Weight stigma is an issue for queer men using dating apps, says a new University of Waterloo study.
The study found that Grindr, the most popular dating app for gay, bisexual, two-spirit and queer men, had a negative effect on men’s body image, especially when it came to weight. Three out of four gay men are reported to have used Grindr. “Dating apps have skyrocketed in popularity over the past decade or so and have radically transformed the ways individuals connect with one another,” said Eric Filice, a public health doctoral candidate and lead author. “We were surprised to find that weight stigma is perpetuated by individual users and embedded within the app’s information architecture.”
For example, because Grindr facilitates anonymity more than other apps (it doesn’t require a name or link to other social media platforms), and because its pre-set body descriptions don’t acknowledge being overweight (you can be ‘toned,’ ‘average,’ ‘large,’ ‘muscular,’ ‘slim’ or ‘stocky’), most participants in the study perceived being overweight as a stigma.
“Participants recalled their body weight or shape being scrutinized for allegedly being incompatible with their gender expression or preferred position during intercourse,” said Filice. “We think this points to the importance of locating weight stigma within and alongside other intersecting power relations.”
The study also found that apart from weight stigma, body dissatisfaction stemmed from sexual objectification and appearance comparison. “It doesn’t help that because Grindr exists to connect users for dating or sex, physical appearance bears greater cultural salience,” Filice said. “People often compare their candid, in-person appearance to the meticulously curated or digitally altered appearances of others they encounter online. Read more via University of Waterloo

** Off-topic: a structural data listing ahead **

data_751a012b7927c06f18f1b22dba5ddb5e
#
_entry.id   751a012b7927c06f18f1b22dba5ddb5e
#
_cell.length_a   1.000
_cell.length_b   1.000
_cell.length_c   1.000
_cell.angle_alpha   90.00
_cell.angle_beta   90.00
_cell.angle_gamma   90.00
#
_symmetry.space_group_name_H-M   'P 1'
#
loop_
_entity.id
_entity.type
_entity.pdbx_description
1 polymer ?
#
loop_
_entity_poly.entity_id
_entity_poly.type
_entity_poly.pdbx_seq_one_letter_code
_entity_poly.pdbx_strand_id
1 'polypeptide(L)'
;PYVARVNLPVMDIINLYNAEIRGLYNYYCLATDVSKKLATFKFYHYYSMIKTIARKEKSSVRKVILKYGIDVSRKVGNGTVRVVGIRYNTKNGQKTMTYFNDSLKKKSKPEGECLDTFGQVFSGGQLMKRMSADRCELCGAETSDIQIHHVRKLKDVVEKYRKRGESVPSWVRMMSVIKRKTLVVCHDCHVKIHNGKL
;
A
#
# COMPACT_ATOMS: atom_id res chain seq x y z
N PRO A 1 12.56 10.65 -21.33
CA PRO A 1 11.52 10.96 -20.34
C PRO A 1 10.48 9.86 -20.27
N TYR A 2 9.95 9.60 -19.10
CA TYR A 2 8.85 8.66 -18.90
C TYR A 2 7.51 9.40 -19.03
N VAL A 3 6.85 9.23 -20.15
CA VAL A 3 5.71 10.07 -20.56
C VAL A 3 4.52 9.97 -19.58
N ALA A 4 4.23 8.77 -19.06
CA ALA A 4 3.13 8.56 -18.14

Filice, Eric, et al. "The influence of Grindr, a geosocial networking application, on body image in gay, bisexual and other men who have sex with men: An exploratory study." Body image 31 (2019): 59-70.
Recent evidence indicates use of geosocial networking apps is associated with body image-related issues among gay, bisexual, and other men who have sex with men. The current study aims to elaborate upon these findings by investigating how Grindr, the most widely-used dating app among this population, impacts users’ body image and body satisfaction. Using an exploratory, qualitative study design, semi-structured interviews were conducted with 13 current and previous Grindr users and analyzed thematically. Our findings suggest Grindr affects users’ body image through three primary mechanisms: weight stigma, sexual objectification, and social comparison. In each case, normative user attitudes and behaviours interact with the app’s constitutional elements to affect bodily perceptions in a way that differs in form or intensity from social influence via offline exchanges. These interactions are often enabled by features shared with traditional social networking sites, like asynchronous, text-based communication and technology-assisted appearance augmentation, but certain features unique to Grindr may also play an important role. Moreover, participants identified several protective factors and coping strategies which suggest the relationship between Grindr and body image is dependent on a number of complex interactions between technology, user, and environment. Limitations and suggestions for future research are also discussed.